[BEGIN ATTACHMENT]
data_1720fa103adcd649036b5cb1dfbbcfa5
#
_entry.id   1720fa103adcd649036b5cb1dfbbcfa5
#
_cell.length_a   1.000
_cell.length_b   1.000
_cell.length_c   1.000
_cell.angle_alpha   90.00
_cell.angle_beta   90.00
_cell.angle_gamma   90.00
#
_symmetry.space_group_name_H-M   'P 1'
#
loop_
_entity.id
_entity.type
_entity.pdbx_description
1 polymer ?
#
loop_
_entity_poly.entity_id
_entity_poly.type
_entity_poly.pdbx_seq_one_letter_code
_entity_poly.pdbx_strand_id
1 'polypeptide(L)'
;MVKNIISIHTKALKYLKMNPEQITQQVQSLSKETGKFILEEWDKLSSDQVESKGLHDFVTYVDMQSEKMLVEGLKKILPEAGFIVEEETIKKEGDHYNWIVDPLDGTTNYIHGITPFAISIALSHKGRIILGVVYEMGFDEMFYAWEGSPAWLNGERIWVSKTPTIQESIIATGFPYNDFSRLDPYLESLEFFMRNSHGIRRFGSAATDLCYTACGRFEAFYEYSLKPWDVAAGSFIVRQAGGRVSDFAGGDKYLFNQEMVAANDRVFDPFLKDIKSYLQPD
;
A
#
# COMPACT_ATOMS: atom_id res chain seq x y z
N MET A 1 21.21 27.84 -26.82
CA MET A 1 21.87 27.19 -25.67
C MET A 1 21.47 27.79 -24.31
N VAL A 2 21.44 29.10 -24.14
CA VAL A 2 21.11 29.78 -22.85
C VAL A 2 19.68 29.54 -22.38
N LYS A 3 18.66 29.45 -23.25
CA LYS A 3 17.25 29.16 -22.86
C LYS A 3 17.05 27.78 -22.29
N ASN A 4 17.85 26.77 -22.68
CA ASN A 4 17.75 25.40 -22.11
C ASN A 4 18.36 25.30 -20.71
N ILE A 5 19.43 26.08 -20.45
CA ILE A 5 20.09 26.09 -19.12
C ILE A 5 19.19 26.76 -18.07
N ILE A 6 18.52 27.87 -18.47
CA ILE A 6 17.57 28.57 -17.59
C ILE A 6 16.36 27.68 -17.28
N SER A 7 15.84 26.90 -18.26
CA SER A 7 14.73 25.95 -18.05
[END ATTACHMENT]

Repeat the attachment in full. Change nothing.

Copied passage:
data_1720fa103adcd649036b5cb1dfbbcfa5
#
_entry.id   1720fa103adcd649036b5cb1dfbbcfa5
#
_cell.length_a   1.000
_cell.length_b   1.000
_cell.length_c   1.000
_cell.angle_alpha   90.00
_cell.angle_beta   90.00
_cell.angle_gamma   90.00
#
_symmetry.space_group_name_H-M   'P 1'
#
loop_
_entity.id
_entity.type
_entity.pdbx_description
1 polymer ?
#
loop_
_entity_poly.entity_id
_entity_poly.type
_entity_poly.pdbx_seq_one_letter_code
_entity_poly.pdbx_strand_id
1 'polypeptide(L)'
;MVKNIISIHTKALKYLKMNPEQITQQVQSLSKETGKFILEEWDKLSSDQVESKGLHDFVTYVDMQSEKMLVEGLKKILPEAGFIVEEETIKKEGDHYNWIVDPLDGTTNYIHGITPFAISIALSHKGRIILGVVYEMGFDEMFYAWEGSPAWLNGERIWVSKTPTIQESIIATGFPYNDFSRLDPYLESLEFFMRNSHGIRRFGSAATDLCYTACGRFEAFYEYSLKPWDVAAGSFIVRQAGGRVSDFAGGDKYLFNQEMVAANDRVFDPFLKDIKSYLQPD
;
A
#
# COMPACT_ATOMS: atom_id res chain seq x y z
N MET A 1 21.21 27.84 -26.82
CA MET A 1 21.87 27.19 -25.67
C MET A 1 21.47 27.79 -24.31
N VAL A 2 21.44 29.10 -24.14
CA VAL A 2 21.11 29.78 -22.85
C VAL A 2 19.68 29.54 -22.38
N LYS A 3 18.66 29.45 -23.25
CA LYS A 3 17.25 29.16 -22.86
C LYS A 3 17.05 27.78 -22.29
N ASN A 4 17.85 26.77 -22.68
CA ASN A 4 17.75 25.40 -22.11
C ASN A 4 18.36 25.30 -20.71
N ILE A 5 19.43 26.08 -20.45
CA ILE A 5 20.09 26.09 -19.12
C ILE A 5 19.19 26.76 -18.07
N ILE A 6 18.52 27.87 -18.47
CA ILE A 6 17.57 28.57 -17.59
C ILE A 6 16.36 27.68 -17.28
N SER A 7 15.84 26.90 -18.26
CA SER A 7 14.73 25.95 -18.05